U.S. bonds pared some losses on Wednesday after the minutes of the U.S. Federal Reserve's latest policy meeting showed the central bank struggled over how to convey to investors how fast it will raise short-term interest rates once it increases them from record lows.
Two weeks before the Fed's regular meeting March 18-19, it held an unusual and previously unannounced videoconference to debate the issue, according to minutes of the meeting released Wednesday.
Benchmark 10-year Treasurys notes were last down 3/32 in price with a yield of 2.69 percent, while yields on the three-year, five-year and seven-year notes touched fresh three-week lows after the announcement.
The 30-year bond was down 20/32 in price for a yield of 3.57 percent, above its one-week low set on Tuesday.
Investors have been intensely following the Fed's guidance on rates because higher short-term rates would elevate borrowing costs and could hurt stock prices.
The minutes covered the first Fed meeting at which Yellen presided as well as the March 4 videoconference. At both sessions, the issue of the language the Fed uses in its statements to signal the timing of future policy actions was a topic of extended debate.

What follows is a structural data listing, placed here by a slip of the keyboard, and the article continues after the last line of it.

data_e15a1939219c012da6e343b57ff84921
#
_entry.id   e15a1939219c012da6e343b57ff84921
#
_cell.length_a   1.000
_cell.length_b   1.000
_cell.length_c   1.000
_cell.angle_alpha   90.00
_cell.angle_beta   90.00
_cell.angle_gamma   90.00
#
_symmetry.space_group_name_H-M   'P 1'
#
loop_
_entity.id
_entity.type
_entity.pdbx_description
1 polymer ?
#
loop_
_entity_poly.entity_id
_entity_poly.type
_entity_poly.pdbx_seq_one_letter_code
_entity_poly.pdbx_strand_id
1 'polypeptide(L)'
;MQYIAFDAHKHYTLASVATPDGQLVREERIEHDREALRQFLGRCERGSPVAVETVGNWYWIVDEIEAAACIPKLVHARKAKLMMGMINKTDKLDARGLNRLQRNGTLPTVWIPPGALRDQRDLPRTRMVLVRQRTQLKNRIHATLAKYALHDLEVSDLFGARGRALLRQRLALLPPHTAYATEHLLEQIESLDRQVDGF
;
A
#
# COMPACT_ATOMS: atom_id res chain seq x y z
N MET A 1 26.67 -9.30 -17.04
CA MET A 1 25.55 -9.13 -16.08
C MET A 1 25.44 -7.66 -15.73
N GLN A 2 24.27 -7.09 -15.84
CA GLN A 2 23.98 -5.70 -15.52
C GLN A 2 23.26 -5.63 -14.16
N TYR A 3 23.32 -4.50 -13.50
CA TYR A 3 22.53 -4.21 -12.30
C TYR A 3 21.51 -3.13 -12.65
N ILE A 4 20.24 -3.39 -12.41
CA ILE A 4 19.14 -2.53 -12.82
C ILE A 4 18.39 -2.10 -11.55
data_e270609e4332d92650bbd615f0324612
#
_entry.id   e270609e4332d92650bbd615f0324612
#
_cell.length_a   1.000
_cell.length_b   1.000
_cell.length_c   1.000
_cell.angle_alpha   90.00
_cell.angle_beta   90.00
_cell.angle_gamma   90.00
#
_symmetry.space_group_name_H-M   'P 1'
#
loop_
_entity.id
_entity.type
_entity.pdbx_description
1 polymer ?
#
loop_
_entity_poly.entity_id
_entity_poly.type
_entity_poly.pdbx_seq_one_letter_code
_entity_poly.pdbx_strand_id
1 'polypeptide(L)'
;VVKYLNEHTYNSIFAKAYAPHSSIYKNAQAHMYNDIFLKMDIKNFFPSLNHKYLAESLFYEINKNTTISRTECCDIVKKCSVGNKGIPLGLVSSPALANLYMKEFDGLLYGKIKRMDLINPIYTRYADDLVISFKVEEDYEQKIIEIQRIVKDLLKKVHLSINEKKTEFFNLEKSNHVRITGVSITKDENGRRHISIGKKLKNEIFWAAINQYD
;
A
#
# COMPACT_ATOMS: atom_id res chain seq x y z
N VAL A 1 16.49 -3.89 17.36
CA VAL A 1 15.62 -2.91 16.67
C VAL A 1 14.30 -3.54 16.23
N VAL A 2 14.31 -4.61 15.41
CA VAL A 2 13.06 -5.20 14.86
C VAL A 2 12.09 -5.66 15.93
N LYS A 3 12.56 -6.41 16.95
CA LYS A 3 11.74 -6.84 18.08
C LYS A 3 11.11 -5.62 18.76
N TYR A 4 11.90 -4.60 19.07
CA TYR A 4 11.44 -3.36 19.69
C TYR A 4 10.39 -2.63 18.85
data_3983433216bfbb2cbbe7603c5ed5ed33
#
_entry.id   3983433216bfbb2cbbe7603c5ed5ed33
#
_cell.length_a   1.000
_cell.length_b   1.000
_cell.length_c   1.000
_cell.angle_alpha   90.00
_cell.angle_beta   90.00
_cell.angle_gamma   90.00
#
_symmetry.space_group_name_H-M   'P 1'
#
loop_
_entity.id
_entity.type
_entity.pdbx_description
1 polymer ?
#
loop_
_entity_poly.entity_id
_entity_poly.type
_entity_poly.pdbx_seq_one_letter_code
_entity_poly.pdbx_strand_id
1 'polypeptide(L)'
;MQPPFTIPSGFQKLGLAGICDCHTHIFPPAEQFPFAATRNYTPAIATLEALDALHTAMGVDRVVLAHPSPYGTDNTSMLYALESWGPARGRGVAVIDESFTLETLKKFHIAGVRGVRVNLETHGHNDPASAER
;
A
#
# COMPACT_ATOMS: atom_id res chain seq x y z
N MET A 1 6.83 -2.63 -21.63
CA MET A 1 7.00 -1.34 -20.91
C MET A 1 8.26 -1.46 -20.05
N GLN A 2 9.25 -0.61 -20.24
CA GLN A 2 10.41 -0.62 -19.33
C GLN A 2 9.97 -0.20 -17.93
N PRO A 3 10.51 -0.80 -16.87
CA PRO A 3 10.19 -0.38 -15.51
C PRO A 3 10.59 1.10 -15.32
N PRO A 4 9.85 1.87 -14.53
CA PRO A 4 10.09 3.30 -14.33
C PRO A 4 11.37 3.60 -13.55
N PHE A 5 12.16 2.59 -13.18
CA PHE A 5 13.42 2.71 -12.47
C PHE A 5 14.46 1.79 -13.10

The Fed has kept its key short-term rate at a record low near zero since December 2008. It made no change to that rate at the March meeting. But it dropped language from its statement that had previously said this rate would likely remain low "well past" the time unemployment fell below 6.5 percent.
Earlier, the Treasury Department auctioned $21 billion in 10-year notes at a high yield of 2.720 percent, a six-month low. The bid-to-cover ratio, an indicator of demand, was 2.76 compared to a recent average of 2.64.
The bond market has settled in a tight range overnight following gains spurred by mildly weaker-than-expected March jobs data on Friday.
This week's $64 billion in coupon-bearing debt supply stalled the drop in benchmark yields, keeping them near some key technical trading levels, analysts said.
"Treasuries have had a good run. There's some risk with this week's supply," said Robert Tipp, chief investment strategist at Prudential Fixed Income in Newark, New Jersey.
With a short-term average holding below the longer-term average, the 10-year yield might have more room to fall, some analysts said.
The 30-year bond was down 12/32 in price for a yield of 3.56 percent, above its one-week low set on Tuesday.
—By Reuters. CNBC and AP contributed to this report